Buyers today want move-in condition homes with updated decor that can easily fit their lifestyle and furnishings. Fresh modern paint choices in several of the rooms and new carpeting provided a neutral canvas for furnishings and decor. Our team then transformed 14 rooms in the home in a single day to “wow” buyers and help establish an emotional connection to the space. Continue reading »
Weatherstripping is an easy and cost-effective way for home owners to save money on energy costs and improve comfort by reducing drafts, reports the U.S. Department of Energy. And many home owners install it themselves.
Show your clients how by this free article to your e-newsletter: How to Replace Weather Stripping, from the REALTOR® Content Resource. It’s one of five free articles now available in the September “Maintenance to Do Now” article package. Continue reading »
Owners with mold in the home may face a double-whammy: Their insurance policy may not cover the damage it’s caused.
Mold needs water or moisture to grow, but not all causes of water damage are covered by homeowners’ policies, reports the Illinois Department of Insurance. Standard homeowners policies don’t cover water damage caused by “maintenance” problems, such as continuous or repeated water seepage or leakage, humidity or condensation problems, or landscaping or drainage problems. Homeowners policies also exclude water damage caused by floods. Continue reading »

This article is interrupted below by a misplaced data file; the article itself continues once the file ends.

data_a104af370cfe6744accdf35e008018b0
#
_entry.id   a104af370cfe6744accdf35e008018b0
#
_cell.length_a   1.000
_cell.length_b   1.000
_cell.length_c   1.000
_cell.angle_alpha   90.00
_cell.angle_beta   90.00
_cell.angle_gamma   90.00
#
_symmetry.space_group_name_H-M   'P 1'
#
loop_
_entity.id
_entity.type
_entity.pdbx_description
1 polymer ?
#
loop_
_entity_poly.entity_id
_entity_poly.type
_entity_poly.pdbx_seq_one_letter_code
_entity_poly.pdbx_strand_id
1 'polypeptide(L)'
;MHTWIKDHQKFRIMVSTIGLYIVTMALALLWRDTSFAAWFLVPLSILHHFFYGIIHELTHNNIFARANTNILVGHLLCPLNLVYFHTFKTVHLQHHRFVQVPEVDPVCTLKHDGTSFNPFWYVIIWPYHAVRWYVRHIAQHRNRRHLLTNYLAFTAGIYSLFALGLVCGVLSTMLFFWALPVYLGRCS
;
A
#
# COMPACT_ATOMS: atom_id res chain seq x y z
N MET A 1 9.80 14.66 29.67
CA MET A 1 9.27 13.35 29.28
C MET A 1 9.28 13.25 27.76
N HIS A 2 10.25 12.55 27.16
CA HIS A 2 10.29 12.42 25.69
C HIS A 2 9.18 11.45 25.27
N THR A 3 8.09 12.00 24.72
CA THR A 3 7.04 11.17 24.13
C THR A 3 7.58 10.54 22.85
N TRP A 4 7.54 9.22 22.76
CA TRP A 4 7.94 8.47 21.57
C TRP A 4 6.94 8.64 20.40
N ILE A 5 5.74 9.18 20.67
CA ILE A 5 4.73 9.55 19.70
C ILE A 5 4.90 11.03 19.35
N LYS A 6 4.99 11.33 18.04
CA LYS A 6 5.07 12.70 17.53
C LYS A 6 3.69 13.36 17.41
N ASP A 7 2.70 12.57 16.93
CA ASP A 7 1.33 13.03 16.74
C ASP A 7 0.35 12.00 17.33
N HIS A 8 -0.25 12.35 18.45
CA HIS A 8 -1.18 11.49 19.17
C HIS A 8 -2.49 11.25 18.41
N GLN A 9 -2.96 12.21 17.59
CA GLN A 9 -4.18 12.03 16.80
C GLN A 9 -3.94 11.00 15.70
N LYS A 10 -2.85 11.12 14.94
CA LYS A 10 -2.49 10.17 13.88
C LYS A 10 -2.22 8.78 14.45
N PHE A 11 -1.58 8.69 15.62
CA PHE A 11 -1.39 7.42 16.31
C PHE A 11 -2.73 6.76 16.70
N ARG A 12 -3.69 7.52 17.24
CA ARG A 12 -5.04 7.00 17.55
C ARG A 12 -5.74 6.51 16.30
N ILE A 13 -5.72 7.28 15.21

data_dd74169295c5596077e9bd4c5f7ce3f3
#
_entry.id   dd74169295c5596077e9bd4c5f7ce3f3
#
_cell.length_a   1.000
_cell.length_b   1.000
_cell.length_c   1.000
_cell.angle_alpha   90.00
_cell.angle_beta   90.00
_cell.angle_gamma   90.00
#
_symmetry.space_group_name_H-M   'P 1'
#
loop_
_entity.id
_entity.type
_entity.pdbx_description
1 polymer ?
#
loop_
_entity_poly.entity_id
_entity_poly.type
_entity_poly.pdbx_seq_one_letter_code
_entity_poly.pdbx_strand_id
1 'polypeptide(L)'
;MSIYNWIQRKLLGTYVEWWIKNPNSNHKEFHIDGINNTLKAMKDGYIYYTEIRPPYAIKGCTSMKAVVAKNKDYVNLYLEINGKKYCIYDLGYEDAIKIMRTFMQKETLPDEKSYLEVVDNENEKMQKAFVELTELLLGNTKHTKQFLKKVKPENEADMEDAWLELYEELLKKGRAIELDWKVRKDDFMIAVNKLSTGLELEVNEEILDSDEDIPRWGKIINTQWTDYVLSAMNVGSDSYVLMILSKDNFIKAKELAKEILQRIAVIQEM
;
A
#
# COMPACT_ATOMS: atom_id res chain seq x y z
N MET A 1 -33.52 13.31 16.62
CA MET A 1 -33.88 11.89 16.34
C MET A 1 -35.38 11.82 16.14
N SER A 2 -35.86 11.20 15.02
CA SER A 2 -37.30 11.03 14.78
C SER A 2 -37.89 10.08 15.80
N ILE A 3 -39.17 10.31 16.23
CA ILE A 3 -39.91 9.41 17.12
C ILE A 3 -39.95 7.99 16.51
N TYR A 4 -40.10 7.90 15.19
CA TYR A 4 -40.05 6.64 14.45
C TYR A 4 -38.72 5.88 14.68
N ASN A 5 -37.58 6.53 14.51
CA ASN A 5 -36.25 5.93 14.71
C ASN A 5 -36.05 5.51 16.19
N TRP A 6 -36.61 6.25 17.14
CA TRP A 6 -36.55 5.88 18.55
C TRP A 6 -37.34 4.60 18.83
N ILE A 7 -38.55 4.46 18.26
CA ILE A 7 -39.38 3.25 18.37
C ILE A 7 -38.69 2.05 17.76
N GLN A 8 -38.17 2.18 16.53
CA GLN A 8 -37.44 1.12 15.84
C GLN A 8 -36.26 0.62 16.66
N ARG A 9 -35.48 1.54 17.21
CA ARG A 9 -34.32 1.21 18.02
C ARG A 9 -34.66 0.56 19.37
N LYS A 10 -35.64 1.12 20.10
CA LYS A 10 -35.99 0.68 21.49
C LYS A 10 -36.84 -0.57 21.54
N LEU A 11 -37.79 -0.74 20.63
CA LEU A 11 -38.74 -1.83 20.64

Submitted by Blu Homes
The housing stock is getting older in many parts of the country, and more home owners are facing the need to make drastic upgrades. In some cases, home owners are facing an even bigger decision, such as whether to tear down and rebuild a new home.
The following infographic from Blu Homes, a builder of prefab green homes, provides information to help home owners reach a cost-effective decision on whether to renovate or rebuild, including even how to recycle your old home and ways to incorporate green features too. Continue reading »
By Brooke McDonald, guest contributor
Wood floors (like people) look best with regular TLC. Aside from daily cleaning, sensitive wood floors require occasional in-depth maintenance that goes beyond a sweep or vacuum. Think of tired professionals and run-down moms. What do you do to revive their dull pallor? You send them to the spa to experience the health benefits of a massage, exfoliating body wrap, or facial. Then, voila – spa-goers come home revived!